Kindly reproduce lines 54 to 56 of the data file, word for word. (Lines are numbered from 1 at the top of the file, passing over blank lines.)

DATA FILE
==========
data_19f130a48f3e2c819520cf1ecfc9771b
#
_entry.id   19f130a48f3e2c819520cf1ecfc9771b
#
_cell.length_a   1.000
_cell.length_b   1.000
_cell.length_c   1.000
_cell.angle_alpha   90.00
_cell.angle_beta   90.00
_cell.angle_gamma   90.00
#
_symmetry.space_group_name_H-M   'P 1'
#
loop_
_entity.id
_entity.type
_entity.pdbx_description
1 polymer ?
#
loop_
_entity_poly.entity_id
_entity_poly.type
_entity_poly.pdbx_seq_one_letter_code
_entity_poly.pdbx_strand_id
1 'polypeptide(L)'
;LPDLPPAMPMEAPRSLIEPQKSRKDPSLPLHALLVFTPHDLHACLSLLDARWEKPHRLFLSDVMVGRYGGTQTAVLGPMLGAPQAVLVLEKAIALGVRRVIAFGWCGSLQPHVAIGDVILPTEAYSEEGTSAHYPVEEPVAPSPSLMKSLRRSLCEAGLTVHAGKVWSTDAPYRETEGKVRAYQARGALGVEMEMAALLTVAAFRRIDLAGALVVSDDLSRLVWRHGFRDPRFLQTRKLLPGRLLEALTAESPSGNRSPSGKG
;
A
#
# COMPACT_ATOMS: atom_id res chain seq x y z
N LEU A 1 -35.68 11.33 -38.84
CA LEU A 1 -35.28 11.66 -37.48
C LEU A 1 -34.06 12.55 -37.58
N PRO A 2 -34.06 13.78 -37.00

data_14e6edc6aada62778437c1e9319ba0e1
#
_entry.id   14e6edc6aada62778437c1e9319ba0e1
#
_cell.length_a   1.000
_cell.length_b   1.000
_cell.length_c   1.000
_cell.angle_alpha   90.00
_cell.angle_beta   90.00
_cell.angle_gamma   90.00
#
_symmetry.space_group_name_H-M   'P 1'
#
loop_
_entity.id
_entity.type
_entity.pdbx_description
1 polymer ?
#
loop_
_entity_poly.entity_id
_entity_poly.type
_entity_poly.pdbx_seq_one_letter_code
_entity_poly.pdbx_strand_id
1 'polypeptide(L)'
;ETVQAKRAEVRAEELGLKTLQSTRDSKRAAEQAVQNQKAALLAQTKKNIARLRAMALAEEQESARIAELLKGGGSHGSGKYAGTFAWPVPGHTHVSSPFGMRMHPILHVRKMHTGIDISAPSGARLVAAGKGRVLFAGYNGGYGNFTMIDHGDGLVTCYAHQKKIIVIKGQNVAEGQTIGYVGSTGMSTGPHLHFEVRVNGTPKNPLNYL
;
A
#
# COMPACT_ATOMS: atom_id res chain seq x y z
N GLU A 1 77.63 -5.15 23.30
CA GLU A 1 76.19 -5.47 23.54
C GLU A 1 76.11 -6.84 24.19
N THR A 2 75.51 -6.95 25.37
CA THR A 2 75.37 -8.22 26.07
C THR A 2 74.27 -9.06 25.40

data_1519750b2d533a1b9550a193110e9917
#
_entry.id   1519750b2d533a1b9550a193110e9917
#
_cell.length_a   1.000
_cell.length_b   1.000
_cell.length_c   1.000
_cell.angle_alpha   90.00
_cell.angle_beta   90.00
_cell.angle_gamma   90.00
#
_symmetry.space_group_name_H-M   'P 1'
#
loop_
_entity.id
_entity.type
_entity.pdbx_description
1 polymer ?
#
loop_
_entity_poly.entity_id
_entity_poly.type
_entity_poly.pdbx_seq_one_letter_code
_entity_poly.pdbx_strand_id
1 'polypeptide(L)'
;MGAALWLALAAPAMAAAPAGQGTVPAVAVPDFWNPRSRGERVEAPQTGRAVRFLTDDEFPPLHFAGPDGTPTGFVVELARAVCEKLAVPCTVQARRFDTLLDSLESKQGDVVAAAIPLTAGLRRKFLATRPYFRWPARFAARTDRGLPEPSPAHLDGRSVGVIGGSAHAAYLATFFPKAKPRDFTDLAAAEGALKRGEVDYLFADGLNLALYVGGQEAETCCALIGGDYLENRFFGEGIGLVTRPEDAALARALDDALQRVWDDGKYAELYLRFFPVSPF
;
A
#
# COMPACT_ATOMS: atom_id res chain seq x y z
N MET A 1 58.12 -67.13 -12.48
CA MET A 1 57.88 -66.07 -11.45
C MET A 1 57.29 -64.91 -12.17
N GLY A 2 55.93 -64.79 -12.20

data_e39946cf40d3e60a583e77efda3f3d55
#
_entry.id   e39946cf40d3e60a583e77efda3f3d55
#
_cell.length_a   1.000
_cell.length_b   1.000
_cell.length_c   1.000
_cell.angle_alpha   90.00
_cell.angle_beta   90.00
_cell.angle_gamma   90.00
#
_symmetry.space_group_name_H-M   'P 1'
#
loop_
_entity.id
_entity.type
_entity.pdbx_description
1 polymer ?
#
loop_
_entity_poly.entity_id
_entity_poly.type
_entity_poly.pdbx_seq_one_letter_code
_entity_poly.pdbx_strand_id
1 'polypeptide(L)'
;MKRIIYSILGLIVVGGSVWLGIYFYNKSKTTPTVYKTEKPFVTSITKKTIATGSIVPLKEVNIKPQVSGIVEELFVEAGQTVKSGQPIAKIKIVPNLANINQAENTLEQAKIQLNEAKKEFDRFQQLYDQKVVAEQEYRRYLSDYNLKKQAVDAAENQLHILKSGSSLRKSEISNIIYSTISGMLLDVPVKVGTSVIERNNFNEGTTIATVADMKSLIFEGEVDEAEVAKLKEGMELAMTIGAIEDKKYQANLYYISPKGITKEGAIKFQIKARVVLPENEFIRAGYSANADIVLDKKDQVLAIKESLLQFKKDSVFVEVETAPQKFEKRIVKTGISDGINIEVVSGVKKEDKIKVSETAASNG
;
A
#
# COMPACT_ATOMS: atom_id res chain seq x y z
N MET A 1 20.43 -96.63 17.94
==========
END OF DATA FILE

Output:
loop_
_entity_poly.entity_id
_entity_poly.type